She edges closer to the door, activating the checklist in my mind.
“Here, take the GPS. And your cell phone charger.” I pile both items onto her schoolbooks. She opens the door with the only empty finger she has left.
“I only have $20. Take that with you, but keep it hidden. And make sure you have your debit card. And don’t wait too late to get gas.”
“Thanks. I need to go. I’m about to be late for school. But thanks.” She dares to turn away from me.
I follow her to the car.
“There’s a blanket and pillow in the trunk, in case you get stranded. And the roadside assistance number is on your key chain. And keep some snacks with you, just in case.”
She acknowledges me with a you-can-stop-talking-now-but-you-probably-won’t kind of smile. We both yield to the power of the last-minute parental advice.
“I know, Mom. I’ll see you on Monday. I’ll be fine.”
“Don’t pick up any hitchhikers. I know you want to help them, but they may want to hurt you.”
“I know. School is going to start without me. Have a great weekend.”
I watch as she pulls out of the driveway, adjusting her music to the appropriate volume for singing along. She waves; that same wave she gave when she was five and experimenting with her first set of roller skates.
Maybe it’s the combination of the driver’s license, the last few months of her senior year, or the recent phone call from the side of the road where she and a friend had been rear-ended in her friend’s car. “We’ve been in a slight fender bender, but I’m fine. Here. The police want to talk to you.”
Maybe it’s the knowledge that some dear friends just received that same phone call, but with a terribly tragic outcome.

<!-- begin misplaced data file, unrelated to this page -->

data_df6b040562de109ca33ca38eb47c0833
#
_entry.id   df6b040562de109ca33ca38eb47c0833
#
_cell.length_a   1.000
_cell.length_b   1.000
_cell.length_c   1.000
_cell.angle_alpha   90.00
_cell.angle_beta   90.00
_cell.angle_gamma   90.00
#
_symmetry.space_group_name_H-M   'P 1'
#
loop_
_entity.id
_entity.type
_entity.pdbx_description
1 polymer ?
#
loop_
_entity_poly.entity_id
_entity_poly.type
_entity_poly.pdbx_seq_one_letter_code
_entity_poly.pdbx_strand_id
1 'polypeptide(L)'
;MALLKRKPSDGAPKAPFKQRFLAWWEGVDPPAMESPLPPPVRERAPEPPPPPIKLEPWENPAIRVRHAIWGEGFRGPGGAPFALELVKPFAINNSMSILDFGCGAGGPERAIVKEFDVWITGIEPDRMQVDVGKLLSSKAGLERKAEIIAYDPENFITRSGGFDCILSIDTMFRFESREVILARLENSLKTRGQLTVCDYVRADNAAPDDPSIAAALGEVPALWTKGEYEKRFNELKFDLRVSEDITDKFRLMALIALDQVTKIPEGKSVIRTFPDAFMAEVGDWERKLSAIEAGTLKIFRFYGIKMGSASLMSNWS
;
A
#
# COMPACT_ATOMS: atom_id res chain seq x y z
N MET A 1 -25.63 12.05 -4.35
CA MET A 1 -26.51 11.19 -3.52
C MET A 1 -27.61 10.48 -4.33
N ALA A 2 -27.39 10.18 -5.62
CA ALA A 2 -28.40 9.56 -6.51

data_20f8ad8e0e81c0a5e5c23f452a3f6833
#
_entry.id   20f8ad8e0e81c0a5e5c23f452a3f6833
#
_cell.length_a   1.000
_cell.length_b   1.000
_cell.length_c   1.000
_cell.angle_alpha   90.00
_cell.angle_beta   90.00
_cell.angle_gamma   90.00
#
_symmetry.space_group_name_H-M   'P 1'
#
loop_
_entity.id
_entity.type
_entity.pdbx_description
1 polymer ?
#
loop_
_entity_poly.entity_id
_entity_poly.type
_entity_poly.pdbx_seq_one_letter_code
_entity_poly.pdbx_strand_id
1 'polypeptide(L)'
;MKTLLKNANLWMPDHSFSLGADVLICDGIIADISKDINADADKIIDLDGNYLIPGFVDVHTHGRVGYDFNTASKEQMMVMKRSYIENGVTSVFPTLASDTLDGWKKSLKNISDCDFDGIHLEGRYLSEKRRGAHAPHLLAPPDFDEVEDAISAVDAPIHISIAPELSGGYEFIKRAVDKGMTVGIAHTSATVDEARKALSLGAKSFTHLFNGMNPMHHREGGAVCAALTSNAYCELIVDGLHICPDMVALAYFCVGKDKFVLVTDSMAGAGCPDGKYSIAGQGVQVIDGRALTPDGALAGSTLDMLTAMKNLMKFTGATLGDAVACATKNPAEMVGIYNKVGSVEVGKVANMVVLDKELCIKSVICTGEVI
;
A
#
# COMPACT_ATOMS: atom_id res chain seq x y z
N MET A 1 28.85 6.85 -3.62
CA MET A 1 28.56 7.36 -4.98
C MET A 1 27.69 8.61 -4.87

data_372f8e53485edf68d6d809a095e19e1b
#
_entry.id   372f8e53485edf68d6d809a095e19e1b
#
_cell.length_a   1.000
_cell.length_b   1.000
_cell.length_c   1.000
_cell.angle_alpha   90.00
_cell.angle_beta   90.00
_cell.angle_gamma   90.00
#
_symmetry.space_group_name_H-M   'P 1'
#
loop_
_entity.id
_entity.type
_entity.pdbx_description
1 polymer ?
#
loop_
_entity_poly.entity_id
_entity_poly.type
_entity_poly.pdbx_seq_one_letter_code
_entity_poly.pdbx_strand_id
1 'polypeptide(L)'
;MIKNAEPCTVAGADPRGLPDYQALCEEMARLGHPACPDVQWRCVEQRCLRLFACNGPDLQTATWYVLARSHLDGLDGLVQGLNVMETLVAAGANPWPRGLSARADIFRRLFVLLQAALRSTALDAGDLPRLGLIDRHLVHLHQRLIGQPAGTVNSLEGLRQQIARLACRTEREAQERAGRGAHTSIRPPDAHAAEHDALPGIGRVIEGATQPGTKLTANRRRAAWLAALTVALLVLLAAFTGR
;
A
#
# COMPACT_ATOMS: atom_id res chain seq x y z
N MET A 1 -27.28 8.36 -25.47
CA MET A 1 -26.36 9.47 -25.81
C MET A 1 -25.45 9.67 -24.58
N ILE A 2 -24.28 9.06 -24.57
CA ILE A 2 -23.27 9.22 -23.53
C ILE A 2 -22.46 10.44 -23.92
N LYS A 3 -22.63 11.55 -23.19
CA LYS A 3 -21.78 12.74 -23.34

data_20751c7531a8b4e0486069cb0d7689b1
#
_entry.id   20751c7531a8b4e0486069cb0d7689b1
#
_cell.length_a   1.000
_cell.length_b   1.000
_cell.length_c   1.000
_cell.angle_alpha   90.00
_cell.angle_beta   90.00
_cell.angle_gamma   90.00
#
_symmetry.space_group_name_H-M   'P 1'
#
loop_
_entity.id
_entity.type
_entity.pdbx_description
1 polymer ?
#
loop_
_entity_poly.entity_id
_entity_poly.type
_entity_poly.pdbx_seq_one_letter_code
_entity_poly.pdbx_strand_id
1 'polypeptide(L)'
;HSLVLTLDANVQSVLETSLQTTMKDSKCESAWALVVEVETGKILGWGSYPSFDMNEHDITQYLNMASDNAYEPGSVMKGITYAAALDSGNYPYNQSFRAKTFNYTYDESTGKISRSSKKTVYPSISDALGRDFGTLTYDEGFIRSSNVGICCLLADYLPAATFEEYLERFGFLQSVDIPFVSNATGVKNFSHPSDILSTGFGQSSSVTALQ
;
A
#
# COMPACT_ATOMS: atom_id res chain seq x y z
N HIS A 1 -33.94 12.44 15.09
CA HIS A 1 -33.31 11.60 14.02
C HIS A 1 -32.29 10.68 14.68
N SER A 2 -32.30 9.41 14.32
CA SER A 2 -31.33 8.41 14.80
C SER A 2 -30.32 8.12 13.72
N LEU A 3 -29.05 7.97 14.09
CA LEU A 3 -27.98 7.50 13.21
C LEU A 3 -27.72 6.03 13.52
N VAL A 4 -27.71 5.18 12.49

Whatever it was, there was no immediate reason for the tears that fell freely once she was gone. But they fell from places in a mother’s heart that we often try to protect, even in the midst of our cautions and annoying ways of planning ahead. It’s rare that we allow ourselves to go to the depths of that place that force us to consider all the possibilities of what could happen to our children once they walk out our doors.
I state the obvious to myself, long after she is gone.
“The thing is that I need for you to be okay. No matter what.”
That’s really the crux of the prayers that began long before she was born.
Do I trust God with the security detail of my daughter; of His daughter? Absolutely. But does it hurt to give Him a few reminders along the way?
He is used to me by now. It’s an ongoing conversation.
“God, will you provide a way for her to go to college? And show her where to go? Provide a wonderful Christian husband who will lead and take care of her? Will you keep her from harm, and protect her from all sorts of evil?”
He answers. “I will never leave her.”
“Well, okay, but I guess I’d rather her not ever get hurt. Can you take care of that for me?”
“No. Life doesn’t work that way. You already know this.” He lovingly chides me.
I sigh. “True. But, what if she forgot how to use those jumper cables?”
He shakes his head, and together we go inside.
Turning over the keys is tough on a parent.
I guess He felt the same way when He turned her over to me.